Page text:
Killing the Cult of Personality

Review by Shaun Daniels and Edited by Sharon Wong

Hack/Slash issue #8
Written by Tim Seeley, Art by Daniel Leister, Colors by Mark Englert, Letters by Crank!, Covers by Daniel Leister, Rachelle Rosenberg & Erik Jones and Published by Image Comics.

In regards to the death of pop stars, Cassie Hack may be living out the dark fantasies of those reading Hack/Slash as the story’s pop stars like Kendal or Art Projekt could easily be substituted for real life pop stars like Beiber or Gaga.  Either way, that part of you that hates pop stars will love this story.  Issue #8 sees the close to the “Fame Monster” story arc that ended in bloodshed.  It’s Hack/Slash, how else was it going to end?

In the last issue, Cassie still lay paralyzed on the bed from Kendal entering her mind.  Somewhere deep down inside Cassie, in the subconscious part of her personality, she secretly worships fame.  This dark secret of celebrity worship was enough for Kendal to exploit and render Cassie paralyzed but unfortunately for Kendal, this “door” into Cassie’s mind swings both ways.  Cassie uses this as a way into Kendal’s mind to stop the invasion of Cthulu-like monsters.  Both Cassie and Vlad make short work of Kendal but it’s the fans who turn on the pop star too, and it ends how the story arc started (see issue 6).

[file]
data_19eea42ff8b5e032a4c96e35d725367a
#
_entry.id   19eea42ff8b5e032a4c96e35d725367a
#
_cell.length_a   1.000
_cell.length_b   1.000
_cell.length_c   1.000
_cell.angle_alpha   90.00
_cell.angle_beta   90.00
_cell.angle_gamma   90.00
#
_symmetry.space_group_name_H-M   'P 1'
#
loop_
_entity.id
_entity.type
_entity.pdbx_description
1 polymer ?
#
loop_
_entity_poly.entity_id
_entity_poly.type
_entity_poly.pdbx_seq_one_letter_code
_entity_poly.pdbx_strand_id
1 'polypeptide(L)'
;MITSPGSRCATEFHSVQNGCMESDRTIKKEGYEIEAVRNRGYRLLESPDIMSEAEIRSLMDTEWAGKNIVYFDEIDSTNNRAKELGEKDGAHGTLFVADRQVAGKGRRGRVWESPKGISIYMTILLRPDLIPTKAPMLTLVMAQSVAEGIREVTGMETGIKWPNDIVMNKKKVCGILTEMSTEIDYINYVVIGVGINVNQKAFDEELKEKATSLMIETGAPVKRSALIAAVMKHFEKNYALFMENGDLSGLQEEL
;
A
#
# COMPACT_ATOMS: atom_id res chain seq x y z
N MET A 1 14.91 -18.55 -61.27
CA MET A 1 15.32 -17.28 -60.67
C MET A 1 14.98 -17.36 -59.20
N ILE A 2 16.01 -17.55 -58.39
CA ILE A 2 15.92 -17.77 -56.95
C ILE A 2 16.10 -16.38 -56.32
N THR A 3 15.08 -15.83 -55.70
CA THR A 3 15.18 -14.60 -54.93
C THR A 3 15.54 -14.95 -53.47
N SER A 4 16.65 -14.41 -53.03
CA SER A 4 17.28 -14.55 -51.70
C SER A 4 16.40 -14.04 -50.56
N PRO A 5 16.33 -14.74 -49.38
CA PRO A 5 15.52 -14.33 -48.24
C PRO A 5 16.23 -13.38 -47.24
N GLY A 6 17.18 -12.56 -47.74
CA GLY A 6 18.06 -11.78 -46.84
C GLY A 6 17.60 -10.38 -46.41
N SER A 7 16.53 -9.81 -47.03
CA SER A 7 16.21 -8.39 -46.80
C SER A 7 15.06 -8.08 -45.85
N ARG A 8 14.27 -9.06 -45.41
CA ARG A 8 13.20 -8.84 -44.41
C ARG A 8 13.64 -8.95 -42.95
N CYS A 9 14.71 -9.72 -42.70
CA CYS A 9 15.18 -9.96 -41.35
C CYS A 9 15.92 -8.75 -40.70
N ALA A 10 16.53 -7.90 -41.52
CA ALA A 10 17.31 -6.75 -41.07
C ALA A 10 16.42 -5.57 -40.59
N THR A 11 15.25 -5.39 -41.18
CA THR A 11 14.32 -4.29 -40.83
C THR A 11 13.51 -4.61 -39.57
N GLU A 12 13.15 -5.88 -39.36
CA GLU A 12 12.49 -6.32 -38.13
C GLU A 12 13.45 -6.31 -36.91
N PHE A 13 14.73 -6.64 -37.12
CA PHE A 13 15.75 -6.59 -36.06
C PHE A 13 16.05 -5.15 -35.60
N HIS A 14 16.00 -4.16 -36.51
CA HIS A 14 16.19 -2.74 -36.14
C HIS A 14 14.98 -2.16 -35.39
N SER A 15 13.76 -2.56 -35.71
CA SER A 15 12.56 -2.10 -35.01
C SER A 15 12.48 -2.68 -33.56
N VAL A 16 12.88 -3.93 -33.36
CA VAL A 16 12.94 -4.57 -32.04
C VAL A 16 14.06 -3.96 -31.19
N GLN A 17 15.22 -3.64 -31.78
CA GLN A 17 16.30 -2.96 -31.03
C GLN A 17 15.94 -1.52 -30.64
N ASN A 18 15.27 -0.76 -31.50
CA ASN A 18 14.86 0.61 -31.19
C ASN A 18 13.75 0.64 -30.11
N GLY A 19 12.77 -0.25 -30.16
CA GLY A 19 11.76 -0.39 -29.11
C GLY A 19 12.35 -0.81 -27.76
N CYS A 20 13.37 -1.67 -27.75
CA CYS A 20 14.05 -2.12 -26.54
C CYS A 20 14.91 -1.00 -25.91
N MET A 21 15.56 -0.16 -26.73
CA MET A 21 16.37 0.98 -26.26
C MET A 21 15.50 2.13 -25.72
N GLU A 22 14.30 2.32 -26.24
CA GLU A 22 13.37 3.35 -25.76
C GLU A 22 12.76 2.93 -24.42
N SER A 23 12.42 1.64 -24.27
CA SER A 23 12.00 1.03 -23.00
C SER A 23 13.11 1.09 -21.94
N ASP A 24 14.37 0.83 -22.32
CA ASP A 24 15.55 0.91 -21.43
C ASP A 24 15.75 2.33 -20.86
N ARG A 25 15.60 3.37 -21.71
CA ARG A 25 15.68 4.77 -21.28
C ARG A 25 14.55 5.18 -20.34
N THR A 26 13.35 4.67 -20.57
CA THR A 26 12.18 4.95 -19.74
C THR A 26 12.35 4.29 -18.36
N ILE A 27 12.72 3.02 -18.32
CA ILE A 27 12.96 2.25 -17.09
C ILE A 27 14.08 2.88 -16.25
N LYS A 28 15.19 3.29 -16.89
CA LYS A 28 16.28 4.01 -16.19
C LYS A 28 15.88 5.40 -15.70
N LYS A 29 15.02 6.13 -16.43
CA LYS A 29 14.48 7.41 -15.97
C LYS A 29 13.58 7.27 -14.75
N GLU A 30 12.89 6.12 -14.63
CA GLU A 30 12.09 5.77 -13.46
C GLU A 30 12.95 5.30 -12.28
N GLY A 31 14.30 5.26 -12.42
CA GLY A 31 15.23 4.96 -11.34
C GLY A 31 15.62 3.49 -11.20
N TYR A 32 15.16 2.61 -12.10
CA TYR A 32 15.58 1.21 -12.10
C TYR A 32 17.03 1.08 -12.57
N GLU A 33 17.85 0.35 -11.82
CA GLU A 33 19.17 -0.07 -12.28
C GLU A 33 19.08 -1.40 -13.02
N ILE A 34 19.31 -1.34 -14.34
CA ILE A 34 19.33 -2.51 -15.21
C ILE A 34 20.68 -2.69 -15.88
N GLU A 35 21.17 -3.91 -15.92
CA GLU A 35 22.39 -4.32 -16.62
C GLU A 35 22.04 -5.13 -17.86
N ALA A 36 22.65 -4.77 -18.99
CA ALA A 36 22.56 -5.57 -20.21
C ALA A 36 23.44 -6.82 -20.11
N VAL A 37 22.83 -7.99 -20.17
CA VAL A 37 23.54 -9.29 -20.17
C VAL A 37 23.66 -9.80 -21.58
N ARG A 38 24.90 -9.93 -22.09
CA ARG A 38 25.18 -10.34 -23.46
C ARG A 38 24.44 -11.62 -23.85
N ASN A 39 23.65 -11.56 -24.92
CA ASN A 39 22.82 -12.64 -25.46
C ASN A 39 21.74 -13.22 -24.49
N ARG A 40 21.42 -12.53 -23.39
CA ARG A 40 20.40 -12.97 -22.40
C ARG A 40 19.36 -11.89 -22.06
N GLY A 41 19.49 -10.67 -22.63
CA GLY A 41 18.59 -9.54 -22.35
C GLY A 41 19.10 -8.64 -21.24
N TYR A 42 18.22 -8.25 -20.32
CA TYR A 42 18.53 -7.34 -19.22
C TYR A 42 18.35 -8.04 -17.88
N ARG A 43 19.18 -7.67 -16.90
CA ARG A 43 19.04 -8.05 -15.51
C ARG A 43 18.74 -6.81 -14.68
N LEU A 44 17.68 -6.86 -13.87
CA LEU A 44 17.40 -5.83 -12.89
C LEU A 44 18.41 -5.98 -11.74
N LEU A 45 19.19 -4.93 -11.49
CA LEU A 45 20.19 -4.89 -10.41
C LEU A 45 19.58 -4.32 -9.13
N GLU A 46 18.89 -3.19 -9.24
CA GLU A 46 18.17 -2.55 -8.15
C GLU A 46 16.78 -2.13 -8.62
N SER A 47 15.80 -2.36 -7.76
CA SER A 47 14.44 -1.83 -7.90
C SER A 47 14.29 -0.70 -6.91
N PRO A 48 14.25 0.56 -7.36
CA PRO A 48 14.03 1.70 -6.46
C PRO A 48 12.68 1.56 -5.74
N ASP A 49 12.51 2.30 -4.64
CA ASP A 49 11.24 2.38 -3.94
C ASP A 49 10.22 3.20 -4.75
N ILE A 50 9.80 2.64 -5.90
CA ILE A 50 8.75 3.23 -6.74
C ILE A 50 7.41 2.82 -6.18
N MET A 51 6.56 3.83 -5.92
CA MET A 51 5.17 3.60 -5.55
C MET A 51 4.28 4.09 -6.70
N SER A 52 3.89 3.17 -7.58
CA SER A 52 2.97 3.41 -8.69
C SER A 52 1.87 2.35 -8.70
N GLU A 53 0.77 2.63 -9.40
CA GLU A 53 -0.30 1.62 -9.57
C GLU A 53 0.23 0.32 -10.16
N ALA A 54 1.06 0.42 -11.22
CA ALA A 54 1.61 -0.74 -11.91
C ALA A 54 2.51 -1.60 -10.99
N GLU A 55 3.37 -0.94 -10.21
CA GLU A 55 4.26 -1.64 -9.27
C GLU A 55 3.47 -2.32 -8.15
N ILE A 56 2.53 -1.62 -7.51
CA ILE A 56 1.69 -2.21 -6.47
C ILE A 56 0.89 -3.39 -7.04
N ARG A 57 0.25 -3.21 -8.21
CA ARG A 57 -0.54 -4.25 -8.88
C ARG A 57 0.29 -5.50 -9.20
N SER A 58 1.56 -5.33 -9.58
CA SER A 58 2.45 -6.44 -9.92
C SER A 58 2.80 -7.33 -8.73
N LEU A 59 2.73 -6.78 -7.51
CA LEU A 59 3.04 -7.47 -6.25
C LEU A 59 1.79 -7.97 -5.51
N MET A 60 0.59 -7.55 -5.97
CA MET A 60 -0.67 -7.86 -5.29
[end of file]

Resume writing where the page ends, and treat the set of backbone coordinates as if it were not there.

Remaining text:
Seeley hits on several interesting concepts in this issue all while flipping the bird to the religion of celebrities.  His depiction of pop star fandom comes across as sheep being lead to the slaughter with their mindless dialogue.  Kendal’s death or rather the manner in which he is killed is one of these concepts.  His murder is truly befitting for a celebrity and how Kendal is murdered is an urban legend that many rock stars have been accused of doing.  Again, Seeley humanizes Cassie by exposing her normal desires like celebrity worship.

Leister hands in another fantastic performance.  His renderings of the celebrity’s soulless quest to be worshiped by fans in an almost trance-like appearance hits the mark.  Leister is just as at home drawing slashers as he is drawing the twisted versions of pop culture.  Artist Erik Jones turns in Cover B and a great rendition of Cassie as a pop star.

Fame Monster helped to show new readers that this book isn’t just about hockey masks and butcher knives, it’s also about the monster that hides in plain sight.

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